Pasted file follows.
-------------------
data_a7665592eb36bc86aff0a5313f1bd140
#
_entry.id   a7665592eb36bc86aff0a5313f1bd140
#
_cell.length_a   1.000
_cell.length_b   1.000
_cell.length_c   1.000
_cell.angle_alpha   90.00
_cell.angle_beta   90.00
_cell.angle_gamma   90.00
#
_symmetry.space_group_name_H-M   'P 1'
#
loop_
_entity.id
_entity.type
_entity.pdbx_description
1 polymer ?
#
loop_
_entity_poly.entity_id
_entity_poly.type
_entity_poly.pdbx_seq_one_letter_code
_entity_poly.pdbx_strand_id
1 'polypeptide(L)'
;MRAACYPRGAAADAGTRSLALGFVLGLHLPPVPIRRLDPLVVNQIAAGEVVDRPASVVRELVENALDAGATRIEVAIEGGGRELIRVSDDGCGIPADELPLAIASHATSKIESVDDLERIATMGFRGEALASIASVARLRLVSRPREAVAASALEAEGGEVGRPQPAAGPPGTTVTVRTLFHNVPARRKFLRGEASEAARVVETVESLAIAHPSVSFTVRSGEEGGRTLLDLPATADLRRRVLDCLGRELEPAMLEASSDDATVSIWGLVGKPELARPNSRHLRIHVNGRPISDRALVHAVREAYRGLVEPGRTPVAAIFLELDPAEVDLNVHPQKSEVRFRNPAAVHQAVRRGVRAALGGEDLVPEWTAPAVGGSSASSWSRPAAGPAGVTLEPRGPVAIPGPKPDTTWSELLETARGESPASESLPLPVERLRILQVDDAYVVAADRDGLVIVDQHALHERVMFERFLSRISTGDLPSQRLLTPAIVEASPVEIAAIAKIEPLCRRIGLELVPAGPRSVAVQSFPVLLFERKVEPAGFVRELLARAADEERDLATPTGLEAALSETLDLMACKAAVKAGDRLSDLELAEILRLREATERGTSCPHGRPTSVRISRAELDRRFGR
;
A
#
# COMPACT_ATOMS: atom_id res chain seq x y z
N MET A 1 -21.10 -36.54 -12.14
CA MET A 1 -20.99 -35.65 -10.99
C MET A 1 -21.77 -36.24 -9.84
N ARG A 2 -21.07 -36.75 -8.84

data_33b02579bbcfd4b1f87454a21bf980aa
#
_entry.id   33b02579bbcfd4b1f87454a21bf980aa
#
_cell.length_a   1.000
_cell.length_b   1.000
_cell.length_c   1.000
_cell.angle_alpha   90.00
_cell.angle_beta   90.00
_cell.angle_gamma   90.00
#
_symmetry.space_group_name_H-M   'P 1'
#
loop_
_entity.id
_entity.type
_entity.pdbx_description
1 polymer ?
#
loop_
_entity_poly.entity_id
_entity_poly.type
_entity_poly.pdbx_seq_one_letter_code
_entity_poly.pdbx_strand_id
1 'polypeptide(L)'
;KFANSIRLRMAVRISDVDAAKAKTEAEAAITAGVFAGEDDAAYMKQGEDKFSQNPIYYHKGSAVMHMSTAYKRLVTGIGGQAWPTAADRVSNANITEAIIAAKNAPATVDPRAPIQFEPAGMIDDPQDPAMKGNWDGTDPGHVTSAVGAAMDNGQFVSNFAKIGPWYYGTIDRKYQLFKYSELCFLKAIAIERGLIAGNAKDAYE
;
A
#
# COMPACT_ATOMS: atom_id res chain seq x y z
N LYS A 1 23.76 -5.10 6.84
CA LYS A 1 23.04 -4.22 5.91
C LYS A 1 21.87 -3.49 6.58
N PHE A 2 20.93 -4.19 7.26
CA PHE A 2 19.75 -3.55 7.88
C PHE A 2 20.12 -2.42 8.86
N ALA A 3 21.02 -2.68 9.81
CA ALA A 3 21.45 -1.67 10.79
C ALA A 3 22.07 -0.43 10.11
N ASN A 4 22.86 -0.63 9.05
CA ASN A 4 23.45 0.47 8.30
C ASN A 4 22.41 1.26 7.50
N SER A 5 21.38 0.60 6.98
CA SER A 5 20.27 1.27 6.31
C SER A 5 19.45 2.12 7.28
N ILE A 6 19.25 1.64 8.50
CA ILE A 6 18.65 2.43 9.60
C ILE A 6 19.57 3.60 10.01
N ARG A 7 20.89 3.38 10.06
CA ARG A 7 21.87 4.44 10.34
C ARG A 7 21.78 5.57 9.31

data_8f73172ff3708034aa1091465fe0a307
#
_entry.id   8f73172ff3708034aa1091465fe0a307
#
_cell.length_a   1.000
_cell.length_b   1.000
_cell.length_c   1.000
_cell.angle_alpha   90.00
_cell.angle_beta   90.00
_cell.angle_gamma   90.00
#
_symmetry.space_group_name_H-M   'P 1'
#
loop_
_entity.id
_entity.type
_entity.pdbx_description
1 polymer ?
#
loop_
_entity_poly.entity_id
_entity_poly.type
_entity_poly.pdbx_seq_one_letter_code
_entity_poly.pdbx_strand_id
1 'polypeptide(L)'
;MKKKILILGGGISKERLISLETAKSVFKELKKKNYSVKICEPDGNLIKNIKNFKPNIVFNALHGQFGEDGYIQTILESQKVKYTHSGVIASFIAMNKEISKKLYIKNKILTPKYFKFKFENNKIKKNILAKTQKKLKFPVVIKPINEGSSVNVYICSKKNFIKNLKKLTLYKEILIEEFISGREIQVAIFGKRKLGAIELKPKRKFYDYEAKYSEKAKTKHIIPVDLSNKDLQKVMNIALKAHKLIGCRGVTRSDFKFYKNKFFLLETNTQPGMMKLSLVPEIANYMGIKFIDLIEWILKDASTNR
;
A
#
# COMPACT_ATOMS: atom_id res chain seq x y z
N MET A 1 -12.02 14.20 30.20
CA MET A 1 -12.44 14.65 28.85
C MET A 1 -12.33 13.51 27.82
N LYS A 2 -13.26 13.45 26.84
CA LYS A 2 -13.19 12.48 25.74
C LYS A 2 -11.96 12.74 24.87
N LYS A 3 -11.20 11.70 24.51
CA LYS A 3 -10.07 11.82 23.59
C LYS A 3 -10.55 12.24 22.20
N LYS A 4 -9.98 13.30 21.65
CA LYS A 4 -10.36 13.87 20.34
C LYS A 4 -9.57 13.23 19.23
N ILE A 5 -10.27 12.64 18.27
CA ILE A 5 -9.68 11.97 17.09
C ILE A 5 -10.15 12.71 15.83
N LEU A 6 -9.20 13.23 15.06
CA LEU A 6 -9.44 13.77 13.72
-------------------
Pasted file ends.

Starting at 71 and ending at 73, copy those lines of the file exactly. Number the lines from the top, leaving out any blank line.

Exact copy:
N ALA A 3 21.02 -2.68 9.81
CA ALA A 3 21.45 -1.67 10.79
C ALA A 3 22.07 -0.43 10.11